Spatial.ai was featured in a Commercial Observer article on how shopping centers are using Geosocial data and location intelligence to improve customer experience and make leasing decisions.
From Commercial Observer:
Brands and mall owners can no longer afford to make expensive mistakes, such as leasing to a retail tenant that won’t get foot traffic or opening up a location that will fail, and the new technology can help them get a sense of what will work beforehand, said Griffin Morris, the founder of Spatial.ai which scours social media posts to better understand nearby shoppers’ interests.
“It shows you what kind of tenants you should be going after,” Morris said. “When things are tough, you need to make better decisions.”
For years, mall owners and stores relied solely on demographic data—like population and income levels—in nearby zip codes to figure out where to open a new location or the tenant mix of a shopping center.
Morris added that census data can get outdated very quickly and might not reflect the current make-up of a neighborhood or who travels through one daily.
“It’s a way to actually anticipate a direction of how a market is heading,” he said. “Unlike census data, which [is only] updated every 10 years.”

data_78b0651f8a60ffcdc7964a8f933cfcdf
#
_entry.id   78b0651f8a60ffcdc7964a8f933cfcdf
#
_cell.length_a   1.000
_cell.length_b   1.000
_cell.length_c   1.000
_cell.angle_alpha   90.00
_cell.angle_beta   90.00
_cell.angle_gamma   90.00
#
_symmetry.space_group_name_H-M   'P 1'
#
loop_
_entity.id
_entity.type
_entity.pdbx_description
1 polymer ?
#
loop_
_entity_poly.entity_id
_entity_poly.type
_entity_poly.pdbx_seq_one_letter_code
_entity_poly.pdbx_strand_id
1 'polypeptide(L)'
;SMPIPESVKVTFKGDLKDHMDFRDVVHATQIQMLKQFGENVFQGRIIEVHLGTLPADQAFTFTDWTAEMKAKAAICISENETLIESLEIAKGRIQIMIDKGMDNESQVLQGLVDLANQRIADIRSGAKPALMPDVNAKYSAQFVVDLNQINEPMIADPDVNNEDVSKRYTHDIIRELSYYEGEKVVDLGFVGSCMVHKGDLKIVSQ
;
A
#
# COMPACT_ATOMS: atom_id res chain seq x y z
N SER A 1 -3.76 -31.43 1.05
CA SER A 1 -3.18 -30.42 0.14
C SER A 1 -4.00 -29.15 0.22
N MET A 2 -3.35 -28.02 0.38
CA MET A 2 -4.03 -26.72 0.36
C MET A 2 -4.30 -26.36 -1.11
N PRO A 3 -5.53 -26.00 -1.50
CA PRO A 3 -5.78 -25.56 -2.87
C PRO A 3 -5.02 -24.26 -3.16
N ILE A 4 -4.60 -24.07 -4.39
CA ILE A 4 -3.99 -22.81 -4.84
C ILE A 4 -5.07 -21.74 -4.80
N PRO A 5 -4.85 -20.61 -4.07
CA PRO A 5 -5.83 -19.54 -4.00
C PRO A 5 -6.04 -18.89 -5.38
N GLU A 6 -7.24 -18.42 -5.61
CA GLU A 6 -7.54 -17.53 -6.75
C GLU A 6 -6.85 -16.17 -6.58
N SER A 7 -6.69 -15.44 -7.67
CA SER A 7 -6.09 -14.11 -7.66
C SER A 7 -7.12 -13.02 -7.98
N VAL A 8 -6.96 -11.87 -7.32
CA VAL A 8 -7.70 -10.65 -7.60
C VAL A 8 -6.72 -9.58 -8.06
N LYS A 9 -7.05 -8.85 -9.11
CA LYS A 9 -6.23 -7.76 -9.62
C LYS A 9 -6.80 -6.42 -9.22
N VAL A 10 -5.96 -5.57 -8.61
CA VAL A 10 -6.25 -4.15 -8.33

The data can help in myriad ways including figuring out the tenant make-up of a property, if an owner should renew a store’s lease or if a retailer should open up a new outpost.
Spatial.ai started a push in January to release data sets from the 8 billion social media posts it analyzes from sites like Facebook, Twitter and Instagram for retailers, mall owners and restaurants.
“It unlocks a whole new dimension for understanding your customer,” Morris said. “Companies are looking for innovation and they’re open to new ideas.”
The article also highlighted how some sources of location intelligence are creating privacy concerns. Spatial.ai has proactively avoided tracking user information, as noted in the article:
Morris said Spatial.ai simply decided to stay out of the debate because it only collects public posts made on Twitter and Facebook tagged to specific locations and doesn’t store anything but the content.
“There are billions of data points on social media that are all publicly available and have a location,” he said. “We’re not doing anything or storing any user data. [With location data] it can be difficult to see what’s okay to share and what’s not, so we stay pretty far away.”
To learn more about Geosocial data check out The Essential Guide to Geosocial Data.